logo
Wrong email address or username
Wrong email address or username
Incorrect verification code
back to top
Search tags: negative-reviews
Load new posts () and activity
Like Reblog Comment
show activity (+)
text 2017-10-25 02:45
Over priced at $0.00
The Westward Bride - Catherine Scott
Disclosure:  I obtained the Kindle edition of this book when it was offered free on Amazon on 23 October 2017.  I do not know the author nor have I ever had any communication with her about this book or any other matter.  I am an author of adult romance fiction and general-interest non-fiction.
 
This book was published on 17 October 2017, six days ago.  It currently has no reviews on Amazon.  It ranks quite high on Kindle free downloads.
 
 
No actual publisher is listed in the limited amount of front matter on the book.  There are links to a website aweber dot com that may (or may not) be a publisher of some sort.
 
Only 14% of this "book" actually consists of the title story The Westward Bride.  The balance is other "more hot romance stories."
 
The Westward Bride is immediately recognizable as unprofessionally prepared because of the lack of publishing information, but also because it is poorly formatted.
 
 
Now we get to the writing.  There are the obvious punctuation errors.  There are the frequent changes of tense.  By the second page, many more errors come to light.
 
 
American usage limits "dry goods" traditionally to fabrics, notions, and similar merchandise, distinct from groceries, even dry commodities such as flour.  Molasses is not even close.
 
The word "disinterested" is misused; the word wanted here is "uninterested."
 
The story will soon be seen to be set sometime after the death of Joseph Wilson in 1879.  The Panama Canal was not started until 1881, by France.  After France abandoned the project, the United States picked it up in 1904 and spent the next ten years completing it.
 
All of that information is readily available, and there is no excuse whatsoever for any author to have got it wrong.  Not in late 2017.  Not in the first two pages.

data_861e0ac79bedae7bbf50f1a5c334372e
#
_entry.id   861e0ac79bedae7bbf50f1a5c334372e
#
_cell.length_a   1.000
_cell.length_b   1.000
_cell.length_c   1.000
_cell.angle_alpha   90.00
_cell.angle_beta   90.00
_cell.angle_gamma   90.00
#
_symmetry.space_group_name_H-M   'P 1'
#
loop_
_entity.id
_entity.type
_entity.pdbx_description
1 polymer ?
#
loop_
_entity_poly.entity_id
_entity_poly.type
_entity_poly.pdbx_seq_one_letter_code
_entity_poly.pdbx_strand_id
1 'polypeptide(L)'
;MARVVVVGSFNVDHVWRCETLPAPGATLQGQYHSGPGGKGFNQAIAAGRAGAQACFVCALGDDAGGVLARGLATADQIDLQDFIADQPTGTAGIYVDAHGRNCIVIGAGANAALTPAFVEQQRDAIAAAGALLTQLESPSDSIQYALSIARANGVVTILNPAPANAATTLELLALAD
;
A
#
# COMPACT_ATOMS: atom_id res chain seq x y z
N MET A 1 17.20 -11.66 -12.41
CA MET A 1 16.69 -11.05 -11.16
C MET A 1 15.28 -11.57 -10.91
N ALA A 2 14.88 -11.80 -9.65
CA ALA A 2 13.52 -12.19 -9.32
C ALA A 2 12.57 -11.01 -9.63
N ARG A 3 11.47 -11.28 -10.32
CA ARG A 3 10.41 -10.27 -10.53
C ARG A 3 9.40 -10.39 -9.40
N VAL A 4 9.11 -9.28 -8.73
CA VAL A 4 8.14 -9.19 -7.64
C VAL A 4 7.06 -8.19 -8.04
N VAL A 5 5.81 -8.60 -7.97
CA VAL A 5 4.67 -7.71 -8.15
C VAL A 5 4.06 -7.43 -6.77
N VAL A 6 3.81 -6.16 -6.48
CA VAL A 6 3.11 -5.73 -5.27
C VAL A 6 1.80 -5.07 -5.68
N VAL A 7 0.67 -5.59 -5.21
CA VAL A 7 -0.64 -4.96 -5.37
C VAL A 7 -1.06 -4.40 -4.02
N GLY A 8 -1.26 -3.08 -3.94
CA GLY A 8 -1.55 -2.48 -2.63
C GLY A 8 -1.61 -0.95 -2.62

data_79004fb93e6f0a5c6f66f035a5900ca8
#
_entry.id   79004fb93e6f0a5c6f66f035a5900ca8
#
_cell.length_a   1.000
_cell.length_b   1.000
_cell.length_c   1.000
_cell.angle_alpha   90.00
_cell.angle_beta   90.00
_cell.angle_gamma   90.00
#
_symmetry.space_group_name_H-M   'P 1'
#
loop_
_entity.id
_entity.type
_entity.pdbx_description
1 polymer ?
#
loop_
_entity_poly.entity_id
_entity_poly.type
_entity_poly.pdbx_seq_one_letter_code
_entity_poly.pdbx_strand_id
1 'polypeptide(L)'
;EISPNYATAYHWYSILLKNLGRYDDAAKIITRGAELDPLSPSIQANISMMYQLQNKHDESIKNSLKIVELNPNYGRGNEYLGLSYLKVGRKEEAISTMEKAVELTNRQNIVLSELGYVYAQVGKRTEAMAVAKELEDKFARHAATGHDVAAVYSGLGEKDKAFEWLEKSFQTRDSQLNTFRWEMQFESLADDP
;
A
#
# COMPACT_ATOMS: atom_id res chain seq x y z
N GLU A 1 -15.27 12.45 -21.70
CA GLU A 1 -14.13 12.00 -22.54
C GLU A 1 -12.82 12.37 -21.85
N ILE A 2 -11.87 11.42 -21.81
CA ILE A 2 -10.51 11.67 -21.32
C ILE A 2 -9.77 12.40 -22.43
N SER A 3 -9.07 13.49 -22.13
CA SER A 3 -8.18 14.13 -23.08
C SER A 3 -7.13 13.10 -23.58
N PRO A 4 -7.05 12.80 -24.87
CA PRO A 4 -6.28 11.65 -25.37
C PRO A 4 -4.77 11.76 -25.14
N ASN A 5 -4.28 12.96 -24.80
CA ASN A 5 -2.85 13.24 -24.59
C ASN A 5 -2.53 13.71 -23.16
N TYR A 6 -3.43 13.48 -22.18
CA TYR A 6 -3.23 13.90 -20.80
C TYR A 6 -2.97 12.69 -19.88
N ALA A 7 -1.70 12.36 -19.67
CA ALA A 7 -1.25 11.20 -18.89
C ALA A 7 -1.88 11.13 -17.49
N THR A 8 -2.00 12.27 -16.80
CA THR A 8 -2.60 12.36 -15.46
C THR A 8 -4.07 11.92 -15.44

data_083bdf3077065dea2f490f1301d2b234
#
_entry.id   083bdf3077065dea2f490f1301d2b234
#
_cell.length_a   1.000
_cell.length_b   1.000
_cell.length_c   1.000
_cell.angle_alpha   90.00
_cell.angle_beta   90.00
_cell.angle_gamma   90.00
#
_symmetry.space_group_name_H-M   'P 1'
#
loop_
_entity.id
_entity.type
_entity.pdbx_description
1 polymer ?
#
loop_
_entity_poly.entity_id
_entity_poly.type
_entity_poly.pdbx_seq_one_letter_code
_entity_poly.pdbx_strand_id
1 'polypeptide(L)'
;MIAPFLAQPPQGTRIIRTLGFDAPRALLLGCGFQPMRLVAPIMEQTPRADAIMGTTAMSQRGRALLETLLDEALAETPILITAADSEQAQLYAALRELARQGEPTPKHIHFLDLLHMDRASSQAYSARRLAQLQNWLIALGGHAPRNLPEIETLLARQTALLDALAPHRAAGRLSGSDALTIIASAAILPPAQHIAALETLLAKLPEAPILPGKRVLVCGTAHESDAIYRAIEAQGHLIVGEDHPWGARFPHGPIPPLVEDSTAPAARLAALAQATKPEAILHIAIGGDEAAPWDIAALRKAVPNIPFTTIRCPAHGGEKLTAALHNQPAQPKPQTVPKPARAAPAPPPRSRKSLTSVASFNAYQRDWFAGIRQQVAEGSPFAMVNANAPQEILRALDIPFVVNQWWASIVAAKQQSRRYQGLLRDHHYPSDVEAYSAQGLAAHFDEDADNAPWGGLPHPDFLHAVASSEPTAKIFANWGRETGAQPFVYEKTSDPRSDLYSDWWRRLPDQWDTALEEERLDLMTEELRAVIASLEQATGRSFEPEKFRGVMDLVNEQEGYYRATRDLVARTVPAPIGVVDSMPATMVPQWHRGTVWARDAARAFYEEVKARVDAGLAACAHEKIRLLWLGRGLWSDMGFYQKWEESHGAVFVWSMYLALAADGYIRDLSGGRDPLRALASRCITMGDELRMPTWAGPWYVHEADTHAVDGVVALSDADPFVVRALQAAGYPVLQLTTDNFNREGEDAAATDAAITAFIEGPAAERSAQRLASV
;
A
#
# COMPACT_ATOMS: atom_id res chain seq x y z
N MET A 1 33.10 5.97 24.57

Is this the kind of work Anne Rice would insist readers give four or five stars?  Why?  To support a small, struggling, indie writer?  How do we even know that's the kind of person who wrote it?  It's bad writing.  It's bad publishing.  Even if Rice's objective is to support writers and publishers and the hell with the readers, how would support of this kind of garbage help anyone?
 
As a writer of romances, I can't give this book a negative review on Amazon, per both Amazon's guidelines and Federal Trade Commission regulations. Even if I were to identify myself as a romance writer, it's still against the rules for me to post a negative review of my competition on a commercial site.
 
Now, you may be wondering what's in it for the author of this drivel, if the book is free.  Here's the listing the day after I downloaded it.
 
 
The price is now $3.99, and maybe some people will pay that much for it, netting the author somewhere around $2.50 for each copy sold.  It's much more likely, however, that sales will come through Kindle Unlimited, where the author gets paid by the number of pages read.  Whether it's one page or 200, the author gets paid for each one on KU.
 
And there are dozens of these crappy books out there.  Some feature a Highlander main story, or a Regency, or a medieval, but the format is the same.  All poorly written, all poorly formatted.
 
Anne Rice would have us say nothing.
 
I guess she wants to raise up generations of readers who have no appreciation for good writing, who can't tell the difference between what a "real" book looks like and garbage.
 
But, hey, Anne, just keep calling me a thug reviewer.  I'll wear the title as a badge of honor.
Like Reblog Comment
show activity (+)
text 2017-10-19 17:27
How Harvey Weinstein got away with it, and #metoo

This is not the Booklikes blog post I planned to write this morning, and yet it is.

 

Most people, like the women Harvey Weinstein abused over the years, lead lives of quiet desperation.  We're aware of the inequalities around us, and the injustices, and the inability to do anything about it.  We do our jobs and don't complain about the unfairness of the pay or treatment, because we need the paycheck.  We make ourselves believe that suffering a bit of abuse will ultimately pay off.  Maybe the boss who treats us like shit will suddenly offer us that promotion or raise, or that producer with grabby hands will put us in the role that will make us a star.  It happens just often enough to keep our hopes alive, doesn't it.

 

Those of us who rock the boat, who blow the whistle, who aren't content to put up with the bullshit, we're the ones who pay the price.  And we're held up as examples of what will happen to "you" if you do the same.  It happens just often enough to destroy your hopes and keep you in your place, doesn't it.

 

Sometimes those who dare to rock the boat are very powerful, almost as powerful as the ones who knock them down.  Mostly they aren't very powerful; they're just fed up to the eyeballs with the injustice of it all.

 

It doesn't matter; if you rock the boat too much, you'll get tipped out of it and left to drown.